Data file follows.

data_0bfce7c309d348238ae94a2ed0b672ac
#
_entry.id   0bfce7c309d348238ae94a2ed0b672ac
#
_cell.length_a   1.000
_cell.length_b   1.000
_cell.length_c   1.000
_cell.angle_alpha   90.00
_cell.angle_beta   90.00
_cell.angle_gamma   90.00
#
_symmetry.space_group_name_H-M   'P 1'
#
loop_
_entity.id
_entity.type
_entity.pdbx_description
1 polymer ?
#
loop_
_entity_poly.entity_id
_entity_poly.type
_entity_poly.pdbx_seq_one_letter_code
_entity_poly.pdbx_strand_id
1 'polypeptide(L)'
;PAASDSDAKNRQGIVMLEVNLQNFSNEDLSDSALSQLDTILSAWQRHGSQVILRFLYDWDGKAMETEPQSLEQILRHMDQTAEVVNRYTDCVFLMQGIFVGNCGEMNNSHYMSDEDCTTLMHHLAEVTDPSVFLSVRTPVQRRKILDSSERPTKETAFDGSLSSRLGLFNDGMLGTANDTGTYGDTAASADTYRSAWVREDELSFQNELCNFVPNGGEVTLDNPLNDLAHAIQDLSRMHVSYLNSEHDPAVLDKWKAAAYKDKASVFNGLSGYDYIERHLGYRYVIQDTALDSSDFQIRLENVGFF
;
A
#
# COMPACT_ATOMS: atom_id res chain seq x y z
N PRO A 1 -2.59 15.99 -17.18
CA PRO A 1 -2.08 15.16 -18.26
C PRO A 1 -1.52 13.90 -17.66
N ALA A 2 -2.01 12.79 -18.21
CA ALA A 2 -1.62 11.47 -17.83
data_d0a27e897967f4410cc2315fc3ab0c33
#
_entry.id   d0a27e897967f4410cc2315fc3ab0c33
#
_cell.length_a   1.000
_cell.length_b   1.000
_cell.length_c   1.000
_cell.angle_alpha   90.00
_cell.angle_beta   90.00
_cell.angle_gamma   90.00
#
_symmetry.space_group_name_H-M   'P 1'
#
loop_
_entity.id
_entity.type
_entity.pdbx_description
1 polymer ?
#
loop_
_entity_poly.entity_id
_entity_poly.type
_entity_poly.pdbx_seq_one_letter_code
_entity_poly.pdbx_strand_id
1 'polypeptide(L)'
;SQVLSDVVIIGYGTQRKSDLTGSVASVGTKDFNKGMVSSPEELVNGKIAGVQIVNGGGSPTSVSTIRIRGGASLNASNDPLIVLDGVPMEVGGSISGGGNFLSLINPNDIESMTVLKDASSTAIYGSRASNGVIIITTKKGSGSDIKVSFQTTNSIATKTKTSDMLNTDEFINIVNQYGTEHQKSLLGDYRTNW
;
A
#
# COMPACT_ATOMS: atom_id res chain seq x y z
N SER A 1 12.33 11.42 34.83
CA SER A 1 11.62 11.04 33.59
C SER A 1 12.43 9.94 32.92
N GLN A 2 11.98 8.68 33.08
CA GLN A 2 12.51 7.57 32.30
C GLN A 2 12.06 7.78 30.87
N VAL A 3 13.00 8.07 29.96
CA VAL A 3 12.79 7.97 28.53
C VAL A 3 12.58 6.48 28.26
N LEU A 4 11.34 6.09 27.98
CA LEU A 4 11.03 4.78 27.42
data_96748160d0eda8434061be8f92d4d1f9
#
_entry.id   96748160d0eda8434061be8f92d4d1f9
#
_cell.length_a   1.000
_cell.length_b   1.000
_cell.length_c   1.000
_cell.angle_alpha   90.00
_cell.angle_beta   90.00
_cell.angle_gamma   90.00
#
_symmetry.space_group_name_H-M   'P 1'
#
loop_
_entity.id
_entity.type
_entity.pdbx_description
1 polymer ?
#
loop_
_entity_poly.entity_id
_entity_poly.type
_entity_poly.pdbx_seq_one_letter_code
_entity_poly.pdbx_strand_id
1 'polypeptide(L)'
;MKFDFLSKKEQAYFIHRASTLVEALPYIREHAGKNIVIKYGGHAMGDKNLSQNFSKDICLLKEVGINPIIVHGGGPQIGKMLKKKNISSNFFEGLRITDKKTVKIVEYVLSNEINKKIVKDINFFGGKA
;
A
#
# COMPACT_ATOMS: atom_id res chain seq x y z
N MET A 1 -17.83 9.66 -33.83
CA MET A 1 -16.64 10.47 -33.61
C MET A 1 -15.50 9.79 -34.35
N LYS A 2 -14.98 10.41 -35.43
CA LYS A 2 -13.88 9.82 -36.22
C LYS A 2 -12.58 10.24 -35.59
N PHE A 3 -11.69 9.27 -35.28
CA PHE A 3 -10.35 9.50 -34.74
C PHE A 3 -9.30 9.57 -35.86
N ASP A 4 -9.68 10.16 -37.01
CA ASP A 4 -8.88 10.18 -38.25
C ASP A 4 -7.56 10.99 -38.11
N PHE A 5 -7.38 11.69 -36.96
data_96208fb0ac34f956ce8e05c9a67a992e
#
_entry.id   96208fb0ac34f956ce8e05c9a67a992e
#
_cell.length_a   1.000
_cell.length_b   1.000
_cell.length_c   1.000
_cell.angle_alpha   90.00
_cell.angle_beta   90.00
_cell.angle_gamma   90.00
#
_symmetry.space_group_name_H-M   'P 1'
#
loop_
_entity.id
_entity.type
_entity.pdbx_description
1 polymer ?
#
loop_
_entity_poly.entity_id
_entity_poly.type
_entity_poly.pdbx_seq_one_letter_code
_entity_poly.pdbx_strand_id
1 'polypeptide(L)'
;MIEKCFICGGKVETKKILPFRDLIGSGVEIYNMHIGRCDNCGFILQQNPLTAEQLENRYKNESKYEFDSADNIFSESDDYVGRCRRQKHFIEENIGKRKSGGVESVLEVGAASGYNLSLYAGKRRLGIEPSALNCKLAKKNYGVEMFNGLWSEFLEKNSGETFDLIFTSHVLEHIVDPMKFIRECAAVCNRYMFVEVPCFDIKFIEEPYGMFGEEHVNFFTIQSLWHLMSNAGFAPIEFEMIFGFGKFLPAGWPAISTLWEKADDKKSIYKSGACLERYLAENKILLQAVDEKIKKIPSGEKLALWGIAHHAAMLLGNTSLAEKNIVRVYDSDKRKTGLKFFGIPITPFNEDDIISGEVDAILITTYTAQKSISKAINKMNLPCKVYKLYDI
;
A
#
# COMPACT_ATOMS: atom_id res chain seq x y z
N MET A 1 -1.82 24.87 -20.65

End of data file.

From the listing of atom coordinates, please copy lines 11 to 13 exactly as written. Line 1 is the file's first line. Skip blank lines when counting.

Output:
#
_symmetry.space_group_name_H-M   'P 1'
#